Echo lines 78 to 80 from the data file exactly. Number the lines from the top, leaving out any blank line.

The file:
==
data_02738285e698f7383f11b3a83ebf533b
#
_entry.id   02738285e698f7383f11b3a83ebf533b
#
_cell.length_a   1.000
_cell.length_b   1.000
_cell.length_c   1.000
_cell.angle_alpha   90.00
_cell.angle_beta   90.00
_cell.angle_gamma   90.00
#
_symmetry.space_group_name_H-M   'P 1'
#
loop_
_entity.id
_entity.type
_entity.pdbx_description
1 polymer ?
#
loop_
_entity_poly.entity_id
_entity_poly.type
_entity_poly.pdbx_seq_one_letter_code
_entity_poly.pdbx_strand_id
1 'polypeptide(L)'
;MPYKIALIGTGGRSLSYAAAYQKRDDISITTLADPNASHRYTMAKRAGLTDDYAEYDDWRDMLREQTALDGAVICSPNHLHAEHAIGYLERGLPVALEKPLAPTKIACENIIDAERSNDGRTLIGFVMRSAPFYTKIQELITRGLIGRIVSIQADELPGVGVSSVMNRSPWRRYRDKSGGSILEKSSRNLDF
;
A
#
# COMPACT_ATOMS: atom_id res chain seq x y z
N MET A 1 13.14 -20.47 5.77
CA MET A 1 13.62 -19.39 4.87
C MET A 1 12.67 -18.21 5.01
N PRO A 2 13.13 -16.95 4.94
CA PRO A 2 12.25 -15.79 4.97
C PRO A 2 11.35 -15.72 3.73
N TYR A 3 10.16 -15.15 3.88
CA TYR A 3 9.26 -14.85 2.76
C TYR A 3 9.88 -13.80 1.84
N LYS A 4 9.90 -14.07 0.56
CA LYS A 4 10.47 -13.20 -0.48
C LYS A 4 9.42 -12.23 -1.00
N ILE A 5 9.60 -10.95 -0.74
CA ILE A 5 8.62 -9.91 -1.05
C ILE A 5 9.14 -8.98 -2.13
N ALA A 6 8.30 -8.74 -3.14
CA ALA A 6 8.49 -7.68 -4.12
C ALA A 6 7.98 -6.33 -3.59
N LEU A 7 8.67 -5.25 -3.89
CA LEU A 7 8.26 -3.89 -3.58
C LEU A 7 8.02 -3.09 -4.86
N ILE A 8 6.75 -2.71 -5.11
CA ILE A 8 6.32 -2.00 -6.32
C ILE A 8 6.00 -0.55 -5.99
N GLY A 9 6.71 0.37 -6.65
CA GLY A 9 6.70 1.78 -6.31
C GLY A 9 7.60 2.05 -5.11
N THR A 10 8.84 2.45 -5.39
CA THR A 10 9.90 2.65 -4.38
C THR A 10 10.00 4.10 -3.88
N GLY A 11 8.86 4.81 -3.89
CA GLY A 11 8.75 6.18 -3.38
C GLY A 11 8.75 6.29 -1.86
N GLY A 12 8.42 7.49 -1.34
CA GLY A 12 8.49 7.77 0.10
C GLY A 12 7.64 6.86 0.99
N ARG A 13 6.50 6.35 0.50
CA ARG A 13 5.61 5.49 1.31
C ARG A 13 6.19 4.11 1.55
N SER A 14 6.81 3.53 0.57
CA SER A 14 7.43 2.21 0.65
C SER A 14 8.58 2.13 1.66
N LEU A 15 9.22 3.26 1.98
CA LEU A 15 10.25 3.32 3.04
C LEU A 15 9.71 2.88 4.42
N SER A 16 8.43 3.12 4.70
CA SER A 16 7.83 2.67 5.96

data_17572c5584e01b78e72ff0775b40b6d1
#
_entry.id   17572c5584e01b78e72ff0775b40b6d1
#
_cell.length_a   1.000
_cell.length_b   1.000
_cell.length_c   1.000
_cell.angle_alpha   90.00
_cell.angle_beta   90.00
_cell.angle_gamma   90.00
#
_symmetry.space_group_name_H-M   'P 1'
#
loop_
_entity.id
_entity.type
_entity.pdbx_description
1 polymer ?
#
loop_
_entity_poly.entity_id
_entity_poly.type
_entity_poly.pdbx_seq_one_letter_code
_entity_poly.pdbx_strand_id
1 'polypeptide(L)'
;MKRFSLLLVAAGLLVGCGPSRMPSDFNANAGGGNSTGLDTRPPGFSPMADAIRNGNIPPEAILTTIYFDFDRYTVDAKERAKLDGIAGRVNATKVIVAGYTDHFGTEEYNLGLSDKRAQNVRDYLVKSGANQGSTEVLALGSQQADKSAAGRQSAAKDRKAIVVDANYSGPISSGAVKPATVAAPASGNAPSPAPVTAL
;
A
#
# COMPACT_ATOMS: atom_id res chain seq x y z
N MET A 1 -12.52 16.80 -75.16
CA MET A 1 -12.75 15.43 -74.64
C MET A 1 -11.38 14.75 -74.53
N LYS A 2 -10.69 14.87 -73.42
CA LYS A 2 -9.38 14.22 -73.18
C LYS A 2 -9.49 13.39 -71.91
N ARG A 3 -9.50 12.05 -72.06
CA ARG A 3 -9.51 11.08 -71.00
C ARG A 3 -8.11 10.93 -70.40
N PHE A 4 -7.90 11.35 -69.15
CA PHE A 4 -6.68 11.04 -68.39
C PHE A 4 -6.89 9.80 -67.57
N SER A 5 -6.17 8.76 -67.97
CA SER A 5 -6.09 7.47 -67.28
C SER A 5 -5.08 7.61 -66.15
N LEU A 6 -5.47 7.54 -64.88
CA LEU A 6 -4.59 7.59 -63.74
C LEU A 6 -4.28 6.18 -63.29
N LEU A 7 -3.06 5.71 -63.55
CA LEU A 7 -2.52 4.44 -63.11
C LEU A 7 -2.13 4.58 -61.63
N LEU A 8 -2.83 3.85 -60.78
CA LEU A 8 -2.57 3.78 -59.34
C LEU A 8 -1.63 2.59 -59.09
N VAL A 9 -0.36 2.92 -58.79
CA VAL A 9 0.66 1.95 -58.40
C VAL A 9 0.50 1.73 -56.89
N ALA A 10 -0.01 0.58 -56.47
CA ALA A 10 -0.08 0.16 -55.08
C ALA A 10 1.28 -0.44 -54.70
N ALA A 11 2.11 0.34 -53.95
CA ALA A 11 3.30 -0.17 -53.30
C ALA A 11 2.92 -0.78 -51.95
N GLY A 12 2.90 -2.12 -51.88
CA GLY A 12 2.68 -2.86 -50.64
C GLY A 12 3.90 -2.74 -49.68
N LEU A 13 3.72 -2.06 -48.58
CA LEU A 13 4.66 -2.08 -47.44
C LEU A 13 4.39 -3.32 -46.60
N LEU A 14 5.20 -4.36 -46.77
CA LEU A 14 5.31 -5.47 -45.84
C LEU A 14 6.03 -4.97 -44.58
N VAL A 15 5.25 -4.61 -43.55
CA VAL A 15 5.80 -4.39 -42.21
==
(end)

data_17572c5584e01b78e72ff0775b40b6d1
#
_entry.id   17572c5584e01b78e72ff0775b40b6d1